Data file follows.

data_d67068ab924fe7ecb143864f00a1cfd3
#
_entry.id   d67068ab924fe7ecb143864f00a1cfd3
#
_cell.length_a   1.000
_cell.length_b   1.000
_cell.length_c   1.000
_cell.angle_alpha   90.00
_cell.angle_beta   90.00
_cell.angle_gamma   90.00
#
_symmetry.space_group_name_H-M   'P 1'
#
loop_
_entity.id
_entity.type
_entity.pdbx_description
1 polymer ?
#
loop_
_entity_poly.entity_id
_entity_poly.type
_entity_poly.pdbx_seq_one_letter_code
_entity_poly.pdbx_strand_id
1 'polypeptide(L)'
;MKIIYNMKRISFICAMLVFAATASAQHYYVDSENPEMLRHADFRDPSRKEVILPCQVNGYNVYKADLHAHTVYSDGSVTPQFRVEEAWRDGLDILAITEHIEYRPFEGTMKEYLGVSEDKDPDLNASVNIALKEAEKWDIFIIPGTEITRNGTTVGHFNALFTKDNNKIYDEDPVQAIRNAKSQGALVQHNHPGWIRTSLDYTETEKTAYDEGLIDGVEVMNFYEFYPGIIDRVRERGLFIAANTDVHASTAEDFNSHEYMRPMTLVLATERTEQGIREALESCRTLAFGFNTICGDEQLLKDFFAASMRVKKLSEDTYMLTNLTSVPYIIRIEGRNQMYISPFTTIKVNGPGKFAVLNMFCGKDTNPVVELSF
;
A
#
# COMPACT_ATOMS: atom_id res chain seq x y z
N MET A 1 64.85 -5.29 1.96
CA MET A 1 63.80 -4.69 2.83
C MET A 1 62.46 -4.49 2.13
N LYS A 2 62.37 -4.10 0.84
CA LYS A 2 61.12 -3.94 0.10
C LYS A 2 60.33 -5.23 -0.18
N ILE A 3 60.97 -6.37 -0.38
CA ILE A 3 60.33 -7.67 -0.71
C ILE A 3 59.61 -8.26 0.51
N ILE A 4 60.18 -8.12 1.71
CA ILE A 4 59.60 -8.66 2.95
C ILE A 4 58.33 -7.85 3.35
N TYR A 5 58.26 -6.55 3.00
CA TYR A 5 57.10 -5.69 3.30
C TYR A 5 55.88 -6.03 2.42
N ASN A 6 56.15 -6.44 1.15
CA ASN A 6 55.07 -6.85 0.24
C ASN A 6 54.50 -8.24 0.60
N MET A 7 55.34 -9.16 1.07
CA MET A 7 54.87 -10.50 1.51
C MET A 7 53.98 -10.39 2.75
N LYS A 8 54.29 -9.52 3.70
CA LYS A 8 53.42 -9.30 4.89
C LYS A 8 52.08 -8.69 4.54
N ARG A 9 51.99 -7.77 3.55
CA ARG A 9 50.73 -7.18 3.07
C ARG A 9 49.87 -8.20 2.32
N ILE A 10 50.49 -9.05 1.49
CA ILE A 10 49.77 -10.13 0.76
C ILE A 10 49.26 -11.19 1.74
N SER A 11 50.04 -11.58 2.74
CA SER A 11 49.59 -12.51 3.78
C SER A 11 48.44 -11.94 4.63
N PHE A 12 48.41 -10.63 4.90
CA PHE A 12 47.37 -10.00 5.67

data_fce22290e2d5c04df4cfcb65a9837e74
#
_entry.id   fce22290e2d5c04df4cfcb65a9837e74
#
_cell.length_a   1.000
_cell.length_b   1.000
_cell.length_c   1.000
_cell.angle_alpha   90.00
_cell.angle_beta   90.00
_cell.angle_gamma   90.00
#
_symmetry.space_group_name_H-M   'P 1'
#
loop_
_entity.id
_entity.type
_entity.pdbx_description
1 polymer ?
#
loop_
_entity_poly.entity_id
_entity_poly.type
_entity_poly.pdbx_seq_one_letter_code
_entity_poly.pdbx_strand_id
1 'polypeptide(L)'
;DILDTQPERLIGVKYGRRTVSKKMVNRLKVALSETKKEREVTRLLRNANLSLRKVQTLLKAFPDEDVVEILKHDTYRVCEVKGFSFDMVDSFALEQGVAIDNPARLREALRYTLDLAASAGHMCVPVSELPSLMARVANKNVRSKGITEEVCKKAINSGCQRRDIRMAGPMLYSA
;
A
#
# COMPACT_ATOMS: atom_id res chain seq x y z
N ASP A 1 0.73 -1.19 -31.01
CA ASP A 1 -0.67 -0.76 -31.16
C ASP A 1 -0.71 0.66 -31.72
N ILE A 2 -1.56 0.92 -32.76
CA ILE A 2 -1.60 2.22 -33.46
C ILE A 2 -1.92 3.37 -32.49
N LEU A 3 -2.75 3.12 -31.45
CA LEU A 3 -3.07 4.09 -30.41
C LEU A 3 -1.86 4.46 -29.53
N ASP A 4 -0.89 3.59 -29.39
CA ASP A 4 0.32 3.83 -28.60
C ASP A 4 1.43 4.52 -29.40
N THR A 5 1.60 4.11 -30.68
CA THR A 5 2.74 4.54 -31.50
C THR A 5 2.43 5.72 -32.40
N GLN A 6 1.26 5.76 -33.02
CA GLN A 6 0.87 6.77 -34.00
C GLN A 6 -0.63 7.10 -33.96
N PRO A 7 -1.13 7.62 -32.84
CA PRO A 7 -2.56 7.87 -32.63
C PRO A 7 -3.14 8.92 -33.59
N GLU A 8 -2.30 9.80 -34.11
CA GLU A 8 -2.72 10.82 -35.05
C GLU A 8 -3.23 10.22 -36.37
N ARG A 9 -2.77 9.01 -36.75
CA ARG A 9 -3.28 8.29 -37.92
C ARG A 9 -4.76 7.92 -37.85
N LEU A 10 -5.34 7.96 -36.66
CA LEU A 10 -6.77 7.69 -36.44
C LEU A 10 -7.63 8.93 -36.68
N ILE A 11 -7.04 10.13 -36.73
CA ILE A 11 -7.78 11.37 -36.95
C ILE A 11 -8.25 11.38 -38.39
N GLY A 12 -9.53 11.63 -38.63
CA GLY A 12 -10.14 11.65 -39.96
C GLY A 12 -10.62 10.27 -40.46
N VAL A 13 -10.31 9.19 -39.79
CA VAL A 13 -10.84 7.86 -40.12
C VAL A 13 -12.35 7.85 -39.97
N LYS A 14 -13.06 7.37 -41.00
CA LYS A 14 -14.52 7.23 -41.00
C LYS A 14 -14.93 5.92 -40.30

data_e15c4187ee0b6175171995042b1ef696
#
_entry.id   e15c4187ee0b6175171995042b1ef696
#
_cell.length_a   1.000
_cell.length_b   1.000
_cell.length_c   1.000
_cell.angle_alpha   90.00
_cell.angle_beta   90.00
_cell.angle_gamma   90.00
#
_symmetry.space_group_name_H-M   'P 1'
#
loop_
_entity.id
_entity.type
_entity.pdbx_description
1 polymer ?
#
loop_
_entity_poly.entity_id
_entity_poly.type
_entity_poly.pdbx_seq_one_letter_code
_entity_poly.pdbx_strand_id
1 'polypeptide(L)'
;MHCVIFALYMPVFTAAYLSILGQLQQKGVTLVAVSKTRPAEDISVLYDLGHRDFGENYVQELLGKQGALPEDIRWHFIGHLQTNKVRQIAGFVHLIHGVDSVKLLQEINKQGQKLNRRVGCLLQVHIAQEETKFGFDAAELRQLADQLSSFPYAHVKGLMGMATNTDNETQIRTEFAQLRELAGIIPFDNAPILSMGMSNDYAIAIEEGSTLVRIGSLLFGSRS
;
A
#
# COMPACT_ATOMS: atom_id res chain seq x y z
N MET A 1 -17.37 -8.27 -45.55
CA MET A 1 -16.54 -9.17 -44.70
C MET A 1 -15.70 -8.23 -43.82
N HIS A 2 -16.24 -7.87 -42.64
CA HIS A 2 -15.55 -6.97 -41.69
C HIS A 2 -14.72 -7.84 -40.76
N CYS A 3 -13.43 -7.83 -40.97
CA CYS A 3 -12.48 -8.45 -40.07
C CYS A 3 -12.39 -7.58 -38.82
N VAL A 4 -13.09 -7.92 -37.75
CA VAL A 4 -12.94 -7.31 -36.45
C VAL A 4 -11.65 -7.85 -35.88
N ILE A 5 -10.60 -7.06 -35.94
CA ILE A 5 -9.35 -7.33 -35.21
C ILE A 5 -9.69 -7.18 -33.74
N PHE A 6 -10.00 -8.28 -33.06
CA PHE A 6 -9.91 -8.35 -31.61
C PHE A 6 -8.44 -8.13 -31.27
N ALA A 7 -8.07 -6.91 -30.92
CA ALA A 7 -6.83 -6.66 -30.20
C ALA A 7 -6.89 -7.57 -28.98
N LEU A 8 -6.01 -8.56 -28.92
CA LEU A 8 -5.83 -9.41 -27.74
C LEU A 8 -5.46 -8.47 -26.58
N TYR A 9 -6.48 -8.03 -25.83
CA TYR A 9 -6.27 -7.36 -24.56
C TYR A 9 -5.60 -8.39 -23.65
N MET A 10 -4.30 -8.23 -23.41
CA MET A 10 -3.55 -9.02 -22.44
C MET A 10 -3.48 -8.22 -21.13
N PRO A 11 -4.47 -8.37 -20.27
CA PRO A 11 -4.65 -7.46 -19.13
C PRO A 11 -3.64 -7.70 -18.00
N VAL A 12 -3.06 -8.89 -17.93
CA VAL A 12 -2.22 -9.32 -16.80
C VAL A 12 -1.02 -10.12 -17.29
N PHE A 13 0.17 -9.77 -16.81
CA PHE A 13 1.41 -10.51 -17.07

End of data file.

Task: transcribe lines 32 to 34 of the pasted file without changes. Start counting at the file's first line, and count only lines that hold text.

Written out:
CA MET A 1 63.80 -4.69 2.83
C MET A 1 62.46 -4.49 2.13
N LYS A 2 62.37 -4.10 0.84